Late Israeli singer Ofra Haza joined Rolling Stone Magazine's "200 Greatest Singers of All Time" list, published this Sunday.
The music-industry magazine ranked Haza number 186, topping singers such as Kelly Clarkson, Billie Eilish, Brandy, and others. Aretha Franklin and Whitney Houston came in first and second, respectively.
"Like a call to prayer, the opening phrase of Ofra Haza's 1984 song 'Im Nin'alu' is instantly transportive, sweeping the listener up in her expressive, fluttery mezzo-soprano," the magazine wrote of her. "Inspired by her Yemeni-Jewish ancestry, Haza combined traditional vocal conventions with modern technique to create something that felt at once ancient and ahead of its time."
Haza's voice might be familiar to American audiences from her performance of the lullaby portion of "Deliver Us" in the animated film "The Prince of Egypt." The performer was also chosen to sing at the 1994 Nobel Peace Prize ceremony, in which Yitzhak Rabin, Shimon Peres and Yasser Arafat were awarded for the Oslo peace accords.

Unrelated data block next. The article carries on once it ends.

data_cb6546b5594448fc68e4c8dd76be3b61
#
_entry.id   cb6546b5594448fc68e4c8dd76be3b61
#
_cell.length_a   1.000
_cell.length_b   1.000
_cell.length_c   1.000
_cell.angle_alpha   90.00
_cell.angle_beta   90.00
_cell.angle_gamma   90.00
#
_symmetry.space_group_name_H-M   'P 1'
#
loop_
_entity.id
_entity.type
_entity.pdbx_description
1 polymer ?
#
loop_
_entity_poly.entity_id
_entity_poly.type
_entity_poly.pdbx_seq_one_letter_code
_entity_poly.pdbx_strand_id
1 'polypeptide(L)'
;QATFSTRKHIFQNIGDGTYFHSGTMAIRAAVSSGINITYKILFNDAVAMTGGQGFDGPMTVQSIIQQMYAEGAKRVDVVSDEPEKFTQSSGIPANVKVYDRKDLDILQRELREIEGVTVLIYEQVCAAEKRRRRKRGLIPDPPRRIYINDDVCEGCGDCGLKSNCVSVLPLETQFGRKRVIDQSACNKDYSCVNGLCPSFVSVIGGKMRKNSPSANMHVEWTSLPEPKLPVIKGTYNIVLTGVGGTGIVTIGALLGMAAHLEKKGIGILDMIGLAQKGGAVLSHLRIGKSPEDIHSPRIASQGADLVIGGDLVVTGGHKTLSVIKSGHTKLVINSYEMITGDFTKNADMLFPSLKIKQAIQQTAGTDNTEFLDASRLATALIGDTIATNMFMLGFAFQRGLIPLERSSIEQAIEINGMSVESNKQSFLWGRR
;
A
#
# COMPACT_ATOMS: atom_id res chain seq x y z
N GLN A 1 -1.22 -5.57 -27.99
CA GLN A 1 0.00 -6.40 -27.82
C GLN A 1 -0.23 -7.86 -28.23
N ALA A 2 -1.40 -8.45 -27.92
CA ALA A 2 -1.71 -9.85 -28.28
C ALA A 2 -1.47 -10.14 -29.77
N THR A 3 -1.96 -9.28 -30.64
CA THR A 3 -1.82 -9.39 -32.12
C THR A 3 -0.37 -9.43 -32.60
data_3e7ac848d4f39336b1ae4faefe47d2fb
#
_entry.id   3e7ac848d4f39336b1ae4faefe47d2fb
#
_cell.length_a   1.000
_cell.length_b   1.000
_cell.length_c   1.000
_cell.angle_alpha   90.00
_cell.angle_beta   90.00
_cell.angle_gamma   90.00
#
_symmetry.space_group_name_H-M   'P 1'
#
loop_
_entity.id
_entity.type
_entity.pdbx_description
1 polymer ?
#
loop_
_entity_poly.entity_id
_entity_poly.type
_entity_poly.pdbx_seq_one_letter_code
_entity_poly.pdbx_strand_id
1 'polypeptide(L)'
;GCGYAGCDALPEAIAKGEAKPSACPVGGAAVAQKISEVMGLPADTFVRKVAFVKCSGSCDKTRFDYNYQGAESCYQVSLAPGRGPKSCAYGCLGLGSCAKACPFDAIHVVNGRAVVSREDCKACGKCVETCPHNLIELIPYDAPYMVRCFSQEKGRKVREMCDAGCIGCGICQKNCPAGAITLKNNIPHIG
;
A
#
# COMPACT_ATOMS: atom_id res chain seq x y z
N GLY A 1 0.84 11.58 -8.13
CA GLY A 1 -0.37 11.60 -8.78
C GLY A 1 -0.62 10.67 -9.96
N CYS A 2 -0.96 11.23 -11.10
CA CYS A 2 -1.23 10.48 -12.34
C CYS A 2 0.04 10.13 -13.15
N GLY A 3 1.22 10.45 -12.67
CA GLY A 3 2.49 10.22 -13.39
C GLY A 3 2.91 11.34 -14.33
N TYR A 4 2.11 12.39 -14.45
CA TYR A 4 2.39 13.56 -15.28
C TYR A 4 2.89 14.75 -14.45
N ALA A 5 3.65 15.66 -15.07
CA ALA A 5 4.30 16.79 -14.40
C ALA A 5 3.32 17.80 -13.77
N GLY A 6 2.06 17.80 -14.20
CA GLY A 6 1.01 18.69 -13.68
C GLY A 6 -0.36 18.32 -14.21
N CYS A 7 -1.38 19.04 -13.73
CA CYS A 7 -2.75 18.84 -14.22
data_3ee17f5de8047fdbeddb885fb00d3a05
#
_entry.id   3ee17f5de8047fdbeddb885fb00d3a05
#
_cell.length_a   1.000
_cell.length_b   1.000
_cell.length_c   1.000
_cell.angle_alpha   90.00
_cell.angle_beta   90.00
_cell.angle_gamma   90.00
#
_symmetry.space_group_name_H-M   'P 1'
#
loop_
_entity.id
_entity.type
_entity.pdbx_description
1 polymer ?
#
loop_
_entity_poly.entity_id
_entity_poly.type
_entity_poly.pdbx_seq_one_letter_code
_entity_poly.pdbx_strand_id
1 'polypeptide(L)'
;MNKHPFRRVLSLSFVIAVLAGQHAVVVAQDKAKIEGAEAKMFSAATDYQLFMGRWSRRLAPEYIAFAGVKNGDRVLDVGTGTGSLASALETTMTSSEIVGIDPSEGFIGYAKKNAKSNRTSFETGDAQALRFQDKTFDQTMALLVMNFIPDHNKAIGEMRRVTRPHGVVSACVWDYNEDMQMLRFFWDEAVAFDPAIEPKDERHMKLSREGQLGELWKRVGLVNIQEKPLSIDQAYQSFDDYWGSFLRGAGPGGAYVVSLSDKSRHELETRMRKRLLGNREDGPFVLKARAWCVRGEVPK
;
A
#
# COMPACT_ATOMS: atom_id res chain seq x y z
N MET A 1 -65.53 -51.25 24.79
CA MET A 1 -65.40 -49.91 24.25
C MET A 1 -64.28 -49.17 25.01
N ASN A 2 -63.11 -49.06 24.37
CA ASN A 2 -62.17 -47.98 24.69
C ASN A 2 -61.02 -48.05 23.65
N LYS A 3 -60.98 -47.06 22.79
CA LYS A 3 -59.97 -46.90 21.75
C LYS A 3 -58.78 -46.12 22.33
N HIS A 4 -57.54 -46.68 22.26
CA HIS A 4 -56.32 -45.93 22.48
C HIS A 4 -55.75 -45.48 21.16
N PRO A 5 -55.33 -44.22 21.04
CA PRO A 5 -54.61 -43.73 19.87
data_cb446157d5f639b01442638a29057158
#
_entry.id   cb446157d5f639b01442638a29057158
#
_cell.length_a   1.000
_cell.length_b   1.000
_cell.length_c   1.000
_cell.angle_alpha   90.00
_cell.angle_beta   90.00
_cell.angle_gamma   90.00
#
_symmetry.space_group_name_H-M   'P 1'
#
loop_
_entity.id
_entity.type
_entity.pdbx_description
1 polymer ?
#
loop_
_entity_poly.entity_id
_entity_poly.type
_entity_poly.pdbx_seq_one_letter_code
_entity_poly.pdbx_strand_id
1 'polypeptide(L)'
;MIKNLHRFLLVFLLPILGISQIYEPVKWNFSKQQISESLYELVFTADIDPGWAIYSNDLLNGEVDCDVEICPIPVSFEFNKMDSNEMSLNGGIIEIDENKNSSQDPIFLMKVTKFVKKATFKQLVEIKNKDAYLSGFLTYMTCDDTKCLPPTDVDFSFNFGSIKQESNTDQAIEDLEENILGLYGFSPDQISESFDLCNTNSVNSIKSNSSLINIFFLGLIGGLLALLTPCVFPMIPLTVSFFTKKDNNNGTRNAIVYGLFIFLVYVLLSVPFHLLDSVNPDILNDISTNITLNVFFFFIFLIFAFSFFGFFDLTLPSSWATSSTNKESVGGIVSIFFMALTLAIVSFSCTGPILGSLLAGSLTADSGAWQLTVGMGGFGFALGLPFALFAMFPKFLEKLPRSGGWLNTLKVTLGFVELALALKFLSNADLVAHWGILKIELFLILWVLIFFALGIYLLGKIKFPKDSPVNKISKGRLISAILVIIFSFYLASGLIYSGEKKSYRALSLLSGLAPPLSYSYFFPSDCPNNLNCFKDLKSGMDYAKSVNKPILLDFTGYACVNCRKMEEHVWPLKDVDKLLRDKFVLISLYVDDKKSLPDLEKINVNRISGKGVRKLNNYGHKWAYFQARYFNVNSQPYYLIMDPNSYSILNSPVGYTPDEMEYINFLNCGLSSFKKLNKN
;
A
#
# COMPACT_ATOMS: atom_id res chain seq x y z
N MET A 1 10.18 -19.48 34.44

Dubbed "The Madonna of the Middle East," Haza was born in Tel Aviv in 1957 to a Jewish family of Yemenite descent. She became a pop icon by the age of 19, recognized for her unique musical style that combines traditional Middle Eastern sounds and dance beats.
By the late 1980s, Haza became an internationally successful artist. She appeared on MTV, represented Israel in the Eurovision Song Contest, and scored many platinum and gold discs.
In 2000, Haza died of AIDS at the age of 42. The cause of her death and her diagnosis were concealed even from her closest circle, stirring rumors and controversy in Israel, which mourned her loss.
This article originally appeared on ALL ISRAEL NEWS and is reposted with permission.